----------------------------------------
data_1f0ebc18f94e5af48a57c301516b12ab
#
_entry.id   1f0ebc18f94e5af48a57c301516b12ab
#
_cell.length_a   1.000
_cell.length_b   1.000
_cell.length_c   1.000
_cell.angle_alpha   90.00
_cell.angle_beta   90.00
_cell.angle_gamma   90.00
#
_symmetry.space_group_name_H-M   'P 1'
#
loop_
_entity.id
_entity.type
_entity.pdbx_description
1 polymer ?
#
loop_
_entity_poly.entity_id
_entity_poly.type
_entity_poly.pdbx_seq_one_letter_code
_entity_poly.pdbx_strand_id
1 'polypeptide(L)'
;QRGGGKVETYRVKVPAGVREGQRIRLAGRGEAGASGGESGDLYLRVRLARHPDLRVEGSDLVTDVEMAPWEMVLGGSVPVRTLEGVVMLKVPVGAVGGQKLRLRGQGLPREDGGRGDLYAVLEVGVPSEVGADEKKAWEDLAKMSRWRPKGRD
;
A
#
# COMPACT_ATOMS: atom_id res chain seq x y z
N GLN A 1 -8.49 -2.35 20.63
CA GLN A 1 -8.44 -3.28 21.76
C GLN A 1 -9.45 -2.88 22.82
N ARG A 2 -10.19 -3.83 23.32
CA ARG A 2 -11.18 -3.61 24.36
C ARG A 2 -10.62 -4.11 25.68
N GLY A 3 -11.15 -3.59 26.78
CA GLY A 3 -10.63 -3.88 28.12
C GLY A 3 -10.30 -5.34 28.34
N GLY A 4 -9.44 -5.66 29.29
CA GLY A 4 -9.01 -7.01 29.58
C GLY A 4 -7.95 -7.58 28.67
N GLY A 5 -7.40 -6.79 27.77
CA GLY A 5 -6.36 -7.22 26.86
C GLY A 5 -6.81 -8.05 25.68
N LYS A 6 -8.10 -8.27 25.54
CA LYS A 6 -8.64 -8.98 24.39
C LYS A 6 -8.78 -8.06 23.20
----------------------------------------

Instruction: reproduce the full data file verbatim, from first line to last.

data_1f0ebc18f94e5af48a57c301516b12ab
#
_entry.id   1f0ebc18f94e5af48a57c301516b12ab
#
_cell.length_a   1.000
_cell.length_b   1.000
_cell.length_c   1.000
_cell.angle_alpha   90.00
_cell.angle_beta   90.00
_cell.angle_gamma   90.00
#
_symmetry.space_group_name_H-M   'P 1'
#
loop_
_entity.id
_entity.type
_entity.pdbx_description
1 polymer ?
#
loop_
_entity_poly.entity_id
_entity_poly.type
_entity_poly.pdbx_seq_one_letter_code
_entity_poly.pdbx_strand_id
1 'polypeptide(L)'
;QRGGGKVETYRVKVPAGVREGQRIRLAGRGEAGASGGESGDLYLRVRLARHPDLRVEGSDLVTDVEMAPWEMVLGGSVPVRTLEGVVMLKVPVGAVGGQKLRLRGQGLPREDGGRGDLYAVLEVGVPSEVGADEKKAWEDLAKMSRWRPKGRD
;
A
#
# COMPACT_ATOMS: atom_id res chain seq x y z
N GLN A 1 -8.49 -2.35 20.63
CA GLN A 1 -8.44 -3.28 21.76
C GLN A 1 -9.45 -2.88 22.82
N ARG A 2 -10.19 -3.83 23.32
CA ARG A 2 -11.18 -3.61 24.36
C ARG A 2 -10.62 -4.11 25.68
N GLY A 3 -11.15 -3.59 26.78
CA GLY A 3 -10.63 -3.88 28.12
C GLY A 3 -10.30 -5.34 28.34
N GLY A 4 -9.44 -5.66 29.29
CA GLY A 4 -9.01 -7.01 29.58
C GLY A 4 -7.95 -7.58 28.67
N GLY A 5 -7.40 -6.79 27.77
CA GLY A 5 -6.36 -7.22 26.86
C GLY A 5 -6.81 -8.05 25.68
N LYS A 6 -8.10 -8.27 25.54
CA LYS A 6 -8.64 -8.98 24.39
C LYS A 6 -8.78 -8.06 23.20